Ping Identity has gone through a top to bottom transformation in marketing over the last year. A successful organization that fed impressive growth, reaching growth and revenue records year over year, the marketing organization relied on a proven B2B outbound marketing model that precisely measured lead capture rates.
My interest for the last decade has been in inbound marketing models that rely on content to drive business opportunity. More significantly, I follow the advice of many friends who I would call contemporaries in B2B marketing, like Steve Mann at Lexis-Nexis and Chris Selland at HP-Vertica, who align their marketing demand gen efforts to account-based scoring… opportunities instead of leads.
When you combine inbound marketing with account-based scoring, you get a very potent combination of predictable opportunity funnel that also benefits from lower customer acquisition costs. The latter is essential for on-demand subscription models where customer acquisition costs (CAC) has to be recovered in a short upfront time period, and the former increases the volume of business funnel to work through, again essential in any business that has a wide range of pricing options, from free to enterprise license agreements.
When I took over the team in the 4th quarter of last year I made a couple of quick changes, most significantly breaking up the demand gen team into distinctive task teams focused on net new customers, base expansion, and retention outcomes. The demand center teams would respond to product & solution marketing, as well as partner marketing to drive campaigns, content, events, and interactive (SEO/SEM) for the specific outcome being targeted. We roll this up with a range of sales and marketing operations activities to drive opportunities, which are companies who buy our stuff as opposed to discrete contacts at companies.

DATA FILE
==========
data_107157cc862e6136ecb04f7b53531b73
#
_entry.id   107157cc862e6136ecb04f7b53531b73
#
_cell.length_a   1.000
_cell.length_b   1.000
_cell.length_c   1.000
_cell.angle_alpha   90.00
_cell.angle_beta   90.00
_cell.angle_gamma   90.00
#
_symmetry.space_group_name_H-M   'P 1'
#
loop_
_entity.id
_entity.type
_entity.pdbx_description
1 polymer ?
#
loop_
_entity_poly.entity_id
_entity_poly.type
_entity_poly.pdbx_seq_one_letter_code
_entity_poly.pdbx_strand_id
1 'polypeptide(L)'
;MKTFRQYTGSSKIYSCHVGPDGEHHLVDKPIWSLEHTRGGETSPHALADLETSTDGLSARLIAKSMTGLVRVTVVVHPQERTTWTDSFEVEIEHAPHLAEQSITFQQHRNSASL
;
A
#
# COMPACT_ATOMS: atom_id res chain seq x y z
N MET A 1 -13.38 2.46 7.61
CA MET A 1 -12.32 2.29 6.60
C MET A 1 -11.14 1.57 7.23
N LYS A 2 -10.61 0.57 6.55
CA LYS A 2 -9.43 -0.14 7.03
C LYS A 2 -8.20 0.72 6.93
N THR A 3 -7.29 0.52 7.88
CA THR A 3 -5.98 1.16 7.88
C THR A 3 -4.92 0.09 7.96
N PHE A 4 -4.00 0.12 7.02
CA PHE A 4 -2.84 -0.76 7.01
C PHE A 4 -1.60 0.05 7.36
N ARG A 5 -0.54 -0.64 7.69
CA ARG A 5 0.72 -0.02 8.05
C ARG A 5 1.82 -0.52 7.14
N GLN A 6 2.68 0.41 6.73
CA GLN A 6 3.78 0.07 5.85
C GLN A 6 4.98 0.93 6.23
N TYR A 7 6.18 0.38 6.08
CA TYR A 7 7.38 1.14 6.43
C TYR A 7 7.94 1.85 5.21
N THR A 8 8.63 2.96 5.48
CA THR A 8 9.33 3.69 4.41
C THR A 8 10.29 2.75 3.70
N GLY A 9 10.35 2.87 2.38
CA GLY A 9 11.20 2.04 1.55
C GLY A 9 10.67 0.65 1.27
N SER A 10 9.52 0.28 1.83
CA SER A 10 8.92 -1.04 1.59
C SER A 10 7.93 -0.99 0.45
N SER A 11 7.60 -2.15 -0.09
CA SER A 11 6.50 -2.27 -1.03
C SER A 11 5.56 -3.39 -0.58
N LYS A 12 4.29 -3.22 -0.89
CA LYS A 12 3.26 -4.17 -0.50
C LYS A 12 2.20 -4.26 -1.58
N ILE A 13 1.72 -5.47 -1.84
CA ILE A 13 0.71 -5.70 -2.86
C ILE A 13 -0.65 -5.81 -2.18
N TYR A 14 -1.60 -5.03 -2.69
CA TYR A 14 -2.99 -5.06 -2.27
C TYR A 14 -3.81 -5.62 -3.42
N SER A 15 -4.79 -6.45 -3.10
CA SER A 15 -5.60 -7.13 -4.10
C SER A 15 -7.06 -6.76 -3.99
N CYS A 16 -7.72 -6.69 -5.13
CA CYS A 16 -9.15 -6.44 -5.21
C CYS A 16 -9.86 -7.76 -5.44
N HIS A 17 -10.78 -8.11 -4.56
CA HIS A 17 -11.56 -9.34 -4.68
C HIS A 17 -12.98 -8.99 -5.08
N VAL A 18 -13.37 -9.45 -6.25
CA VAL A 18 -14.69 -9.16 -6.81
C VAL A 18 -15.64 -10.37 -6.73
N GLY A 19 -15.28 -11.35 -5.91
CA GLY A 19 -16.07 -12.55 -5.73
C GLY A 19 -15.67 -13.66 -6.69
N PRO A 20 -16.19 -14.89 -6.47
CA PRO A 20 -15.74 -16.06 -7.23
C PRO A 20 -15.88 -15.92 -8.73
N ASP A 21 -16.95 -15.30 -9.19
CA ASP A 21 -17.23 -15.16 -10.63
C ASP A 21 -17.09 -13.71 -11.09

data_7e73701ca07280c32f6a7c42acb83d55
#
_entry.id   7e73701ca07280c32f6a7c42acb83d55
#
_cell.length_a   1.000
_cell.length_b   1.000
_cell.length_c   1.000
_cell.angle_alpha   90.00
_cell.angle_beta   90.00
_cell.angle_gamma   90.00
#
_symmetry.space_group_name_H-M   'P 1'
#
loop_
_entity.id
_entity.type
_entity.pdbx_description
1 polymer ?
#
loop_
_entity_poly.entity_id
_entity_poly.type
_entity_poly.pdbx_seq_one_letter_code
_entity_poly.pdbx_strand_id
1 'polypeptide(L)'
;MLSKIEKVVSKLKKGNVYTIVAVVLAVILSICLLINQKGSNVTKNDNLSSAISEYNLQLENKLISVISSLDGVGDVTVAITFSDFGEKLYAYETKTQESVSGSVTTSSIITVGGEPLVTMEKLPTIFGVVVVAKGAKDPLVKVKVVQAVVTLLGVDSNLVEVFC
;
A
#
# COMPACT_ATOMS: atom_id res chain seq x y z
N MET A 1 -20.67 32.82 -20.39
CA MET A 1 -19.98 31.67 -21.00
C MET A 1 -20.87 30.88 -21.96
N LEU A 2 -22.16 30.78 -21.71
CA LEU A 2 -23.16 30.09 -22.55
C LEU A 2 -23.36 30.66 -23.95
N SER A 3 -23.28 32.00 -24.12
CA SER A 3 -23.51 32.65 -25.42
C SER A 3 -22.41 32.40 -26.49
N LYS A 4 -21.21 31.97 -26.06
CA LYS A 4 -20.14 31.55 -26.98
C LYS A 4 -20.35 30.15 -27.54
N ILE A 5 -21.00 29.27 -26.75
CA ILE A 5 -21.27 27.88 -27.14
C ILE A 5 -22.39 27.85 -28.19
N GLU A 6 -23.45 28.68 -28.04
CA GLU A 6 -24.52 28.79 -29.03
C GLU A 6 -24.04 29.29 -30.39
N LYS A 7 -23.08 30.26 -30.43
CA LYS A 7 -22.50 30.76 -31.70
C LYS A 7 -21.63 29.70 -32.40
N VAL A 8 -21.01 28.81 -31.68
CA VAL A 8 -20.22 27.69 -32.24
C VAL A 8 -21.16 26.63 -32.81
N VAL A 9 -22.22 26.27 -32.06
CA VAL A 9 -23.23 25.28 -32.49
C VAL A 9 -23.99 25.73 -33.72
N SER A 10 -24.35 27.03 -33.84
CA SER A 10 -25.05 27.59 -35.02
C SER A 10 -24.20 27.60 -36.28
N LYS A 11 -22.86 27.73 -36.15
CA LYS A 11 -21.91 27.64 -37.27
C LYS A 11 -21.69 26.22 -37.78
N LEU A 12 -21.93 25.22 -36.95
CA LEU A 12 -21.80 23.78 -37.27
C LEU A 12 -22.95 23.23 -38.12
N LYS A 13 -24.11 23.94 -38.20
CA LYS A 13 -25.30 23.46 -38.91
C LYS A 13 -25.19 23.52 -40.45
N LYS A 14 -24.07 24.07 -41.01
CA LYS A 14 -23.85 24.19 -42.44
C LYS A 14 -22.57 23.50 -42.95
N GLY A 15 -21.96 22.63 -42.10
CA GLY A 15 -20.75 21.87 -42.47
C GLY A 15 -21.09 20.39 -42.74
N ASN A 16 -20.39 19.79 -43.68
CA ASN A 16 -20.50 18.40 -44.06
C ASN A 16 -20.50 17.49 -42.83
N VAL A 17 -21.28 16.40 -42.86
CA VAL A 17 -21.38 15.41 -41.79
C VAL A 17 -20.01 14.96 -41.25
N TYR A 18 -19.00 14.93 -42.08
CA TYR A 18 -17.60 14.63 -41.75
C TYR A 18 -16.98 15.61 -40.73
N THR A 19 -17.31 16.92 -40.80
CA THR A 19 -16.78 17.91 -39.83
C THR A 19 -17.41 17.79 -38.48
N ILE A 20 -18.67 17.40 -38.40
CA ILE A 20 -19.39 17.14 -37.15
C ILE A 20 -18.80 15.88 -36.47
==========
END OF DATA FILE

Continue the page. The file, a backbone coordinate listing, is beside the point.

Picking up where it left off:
I am fortunate to have a data scientist on my team, a PhD in statistics no less, who also has a keen ability to aggregate data from many different sources, from Salesforce to Splunk. We know from this data that there are tipping points that occur in the opportunity (account) scoring that should and do cause additional sales activity. I won’t share the specifics here because they represent hard won intelligence that is a form of IP for us, but I also believe that much of this is actually not easily transferred to another company like us. In other words, each company needs to learn the unique attributes and dynamics of their sales and marketing model rather than simply copying what another company is doing.
Underlying all of our marketing strategy is the notion that we, as a business, have grown in size to the point that we are beyond the point that generalists, high bandwidth people who can do a lot of things well, will serve our growth. We have made a number of changes in the team composition in order to achieve a high degree of specialization in each function… I want the best people at each position in the team. The equation is simple, we use people and systems to feed a data model that we constantly iterate to explain and then predict our performance.
I saw this fascinating video of a Ferrari F1 pit stop that reminded me of what we are striving to achieve. Each pit crew member has a job and there is no confusion about who is doing what. Notice how the crew members responsible for removing the front wheels know exactly where to place their hands in order to capture the approaching race car… this is the level of specialization that we are building.
(Cross-posted @ Venture Chronicles)
(Cross-posted @ Venture Chronicles)